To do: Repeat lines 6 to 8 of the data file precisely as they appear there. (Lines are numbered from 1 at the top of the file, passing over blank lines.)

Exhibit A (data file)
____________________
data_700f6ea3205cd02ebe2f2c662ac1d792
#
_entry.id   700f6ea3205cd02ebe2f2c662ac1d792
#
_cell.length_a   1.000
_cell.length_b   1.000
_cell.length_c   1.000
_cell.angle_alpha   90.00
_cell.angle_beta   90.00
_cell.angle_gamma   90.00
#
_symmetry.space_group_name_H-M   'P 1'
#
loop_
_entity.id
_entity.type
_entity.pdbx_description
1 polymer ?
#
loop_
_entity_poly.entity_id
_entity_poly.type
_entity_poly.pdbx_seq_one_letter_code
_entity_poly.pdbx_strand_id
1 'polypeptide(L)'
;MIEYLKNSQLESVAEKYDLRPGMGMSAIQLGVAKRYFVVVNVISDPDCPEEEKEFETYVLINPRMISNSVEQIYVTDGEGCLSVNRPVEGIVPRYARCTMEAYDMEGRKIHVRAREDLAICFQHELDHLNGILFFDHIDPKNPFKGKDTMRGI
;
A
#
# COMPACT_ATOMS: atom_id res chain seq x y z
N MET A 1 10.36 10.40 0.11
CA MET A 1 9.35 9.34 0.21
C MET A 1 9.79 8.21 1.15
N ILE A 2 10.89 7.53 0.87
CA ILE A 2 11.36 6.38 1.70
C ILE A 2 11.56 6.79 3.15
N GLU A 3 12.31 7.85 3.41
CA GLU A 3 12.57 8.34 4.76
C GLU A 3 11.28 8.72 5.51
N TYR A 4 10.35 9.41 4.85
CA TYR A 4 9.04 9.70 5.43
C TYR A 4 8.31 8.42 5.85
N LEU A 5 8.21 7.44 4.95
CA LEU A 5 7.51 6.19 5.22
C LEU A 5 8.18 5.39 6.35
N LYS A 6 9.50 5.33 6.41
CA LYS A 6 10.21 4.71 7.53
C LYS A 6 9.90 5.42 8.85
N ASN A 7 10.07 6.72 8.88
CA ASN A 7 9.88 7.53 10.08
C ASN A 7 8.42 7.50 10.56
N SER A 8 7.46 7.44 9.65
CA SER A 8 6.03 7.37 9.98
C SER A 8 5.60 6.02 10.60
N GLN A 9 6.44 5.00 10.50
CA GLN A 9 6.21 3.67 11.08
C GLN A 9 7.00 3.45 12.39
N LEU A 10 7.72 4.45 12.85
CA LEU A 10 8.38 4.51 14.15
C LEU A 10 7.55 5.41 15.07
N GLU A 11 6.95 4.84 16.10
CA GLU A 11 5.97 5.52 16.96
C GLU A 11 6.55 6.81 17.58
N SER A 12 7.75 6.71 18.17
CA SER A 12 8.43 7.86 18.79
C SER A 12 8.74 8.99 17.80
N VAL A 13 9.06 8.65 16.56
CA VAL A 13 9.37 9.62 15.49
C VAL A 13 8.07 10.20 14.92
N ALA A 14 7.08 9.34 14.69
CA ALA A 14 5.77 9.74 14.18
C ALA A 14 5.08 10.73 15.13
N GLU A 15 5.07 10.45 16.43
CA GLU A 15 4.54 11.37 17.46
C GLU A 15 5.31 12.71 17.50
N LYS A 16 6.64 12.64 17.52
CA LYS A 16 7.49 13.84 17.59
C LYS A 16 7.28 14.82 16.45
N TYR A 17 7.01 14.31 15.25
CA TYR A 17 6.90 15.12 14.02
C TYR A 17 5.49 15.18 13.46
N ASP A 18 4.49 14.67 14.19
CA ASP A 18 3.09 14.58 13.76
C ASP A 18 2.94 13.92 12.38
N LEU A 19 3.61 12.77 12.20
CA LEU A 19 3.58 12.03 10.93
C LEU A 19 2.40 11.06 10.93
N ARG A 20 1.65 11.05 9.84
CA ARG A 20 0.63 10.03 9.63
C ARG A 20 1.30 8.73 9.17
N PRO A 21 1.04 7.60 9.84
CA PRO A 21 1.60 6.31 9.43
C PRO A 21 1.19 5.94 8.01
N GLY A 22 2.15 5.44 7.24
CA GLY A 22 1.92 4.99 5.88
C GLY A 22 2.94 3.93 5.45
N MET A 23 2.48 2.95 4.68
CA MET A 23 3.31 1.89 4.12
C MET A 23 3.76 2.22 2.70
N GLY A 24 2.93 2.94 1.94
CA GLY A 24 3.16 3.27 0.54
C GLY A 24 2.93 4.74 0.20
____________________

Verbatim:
_cell.length_b   1.000
_cell.length_c   1.000
_cell.angle_alpha   90.00